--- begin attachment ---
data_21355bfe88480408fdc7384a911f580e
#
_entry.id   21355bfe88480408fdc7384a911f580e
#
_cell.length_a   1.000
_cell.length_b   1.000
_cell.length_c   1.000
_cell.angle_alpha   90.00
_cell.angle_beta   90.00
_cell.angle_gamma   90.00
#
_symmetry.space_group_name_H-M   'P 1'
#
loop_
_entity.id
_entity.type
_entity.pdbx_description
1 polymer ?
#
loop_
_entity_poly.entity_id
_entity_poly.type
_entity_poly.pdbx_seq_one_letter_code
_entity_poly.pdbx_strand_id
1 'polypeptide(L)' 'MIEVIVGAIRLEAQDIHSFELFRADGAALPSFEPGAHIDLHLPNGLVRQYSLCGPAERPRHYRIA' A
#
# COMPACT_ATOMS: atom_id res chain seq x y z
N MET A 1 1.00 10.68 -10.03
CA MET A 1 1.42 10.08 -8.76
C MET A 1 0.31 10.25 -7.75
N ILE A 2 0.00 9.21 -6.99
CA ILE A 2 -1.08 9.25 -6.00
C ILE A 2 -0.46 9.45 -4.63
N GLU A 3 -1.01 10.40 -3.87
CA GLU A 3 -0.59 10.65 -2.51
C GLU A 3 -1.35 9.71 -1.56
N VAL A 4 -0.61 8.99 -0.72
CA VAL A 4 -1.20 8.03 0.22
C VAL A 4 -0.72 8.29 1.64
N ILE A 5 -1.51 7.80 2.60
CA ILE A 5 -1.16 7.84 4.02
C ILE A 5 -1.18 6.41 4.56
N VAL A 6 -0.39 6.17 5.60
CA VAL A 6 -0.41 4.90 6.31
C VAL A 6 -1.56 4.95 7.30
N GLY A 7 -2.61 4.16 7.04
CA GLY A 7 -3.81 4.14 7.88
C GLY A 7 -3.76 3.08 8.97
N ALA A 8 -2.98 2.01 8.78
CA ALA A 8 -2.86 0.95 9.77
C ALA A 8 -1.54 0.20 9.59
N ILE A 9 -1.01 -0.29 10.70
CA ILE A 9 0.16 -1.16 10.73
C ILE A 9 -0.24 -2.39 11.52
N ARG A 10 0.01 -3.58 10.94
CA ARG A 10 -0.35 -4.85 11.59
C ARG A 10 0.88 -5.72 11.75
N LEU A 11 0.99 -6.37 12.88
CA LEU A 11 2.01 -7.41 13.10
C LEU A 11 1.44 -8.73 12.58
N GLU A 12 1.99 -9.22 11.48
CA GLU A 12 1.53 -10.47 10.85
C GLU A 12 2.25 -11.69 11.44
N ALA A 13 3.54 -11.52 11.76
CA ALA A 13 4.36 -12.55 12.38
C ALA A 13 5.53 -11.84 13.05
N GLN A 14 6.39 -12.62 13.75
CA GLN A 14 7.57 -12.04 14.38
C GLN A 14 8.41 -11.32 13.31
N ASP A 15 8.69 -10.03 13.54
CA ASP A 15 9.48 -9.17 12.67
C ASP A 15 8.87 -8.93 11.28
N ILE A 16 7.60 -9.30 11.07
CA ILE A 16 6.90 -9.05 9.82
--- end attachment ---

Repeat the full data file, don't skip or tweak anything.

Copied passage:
data_21355bfe88480408fdc7384a911f580e
#
_entry.id   21355bfe88480408fdc7384a911f580e
#
_cell.length_a   1.000
_cell.length_b   1.000
_cell.length_c   1.000
_cell.angle_alpha   90.00
_cell.angle_beta   90.00
_cell.angle_gamma   90.00
#
_symmetry.space_group_name_H-M   'P 1'
#
loop_
_entity.id
_entity.type
_entity.pdbx_description
1 polymer ?
#
loop_
_entity_poly.entity_id
_entity_poly.type
_entity_poly.pdbx_seq_one_letter_code
_entity_poly.pdbx_strand_id
1 'polypeptide(L)' 'MIEVIVGAIRLEAQDIHSFELFRADGAALPSFEPGAHIDLHLPNGLVRQYSLCGPAERPRHYRIA' A
#
# COMPACT_ATOMS: atom_id res chain seq x y z
N MET A 1 1.00 10.68 -10.03
CA MET A 1 1.42 10.08 -8.76
C MET A 1 0.31 10.25 -7.75
N ILE A 2 0.00 9.21 -6.99
CA ILE A 2 -1.08 9.25 -6.00
C ILE A 2 -0.46 9.45 -4.63
N GLU A 3 -1.01 10.40 -3.87
CA GLU A 3 -0.59 10.65 -2.51
C GLU A 3 -1.35 9.71 -1.56
N VAL A 4 -0.61 8.99 -0.72
CA VAL A 4 -1.20 8.03 0.22
C VAL A 4 -0.72 8.29 1.64
N ILE A 5 -1.51 7.80 2.60
CA ILE A 5 -1.16 7.84 4.02
C ILE A 5 -1.18 6.41 4.56
N VAL A 6 -0.39 6.17 5.60
CA VAL A 6 -0.41 4.90 6.31
C VAL A 6 -1.56 4.95 7.30
N GLY A 7 -2.61 4.16 7.04
CA GLY A 7 -3.81 4.14 7.88
C GLY A 7 -3.76 3.08 8.97
N ALA A 8 -2.98 2.01 8.78
CA ALA A 8 -2.86 0.95 9.77
C ALA A 8 -1.54 0.20 9.59
N ILE A 9 -1.01 -0.29 10.70
CA ILE A 9 0.16 -1.16 10.73
C ILE A 9 -0.24 -2.39 11.52
N ARG A 10 0.01 -3.58 10.94
CA ARG A 10 -0.35 -4.85 11.59
C ARG A 10 0.88 -5.72 11.75
N LEU A 11 0.99 -6.37 12.88
CA LEU A 11 2.01 -7.41 13.10
C LEU A 11 1.44 -8.73 12.58
N GLU A 12 1.99 -9.22 11.48
CA GLU A 12 1.53 -10.47 10.85
C GLU A 12 2.25 -11.69 11.44
N ALA A 13 3.54 -11.52 11.76
CA ALA A 13 4.36 -12.55 12.38
C ALA A 13 5.53 -11.84 13.05
N GLN A 14 6.39 -12.62 13.75
CA GLN A 14 7.57 -12.04 14.38
C GLN A 14 8.41 -11.32 13.31
N ASP A 15 8.69 -10.03 13.54
CA ASP A 15 9.48 -9.17 12.67
C ASP A 15 8.87 -8.93 11.28
N ILE A 16 7.60 -9.30 11.07
CA ILE A 16 6.90 -9.05 9.82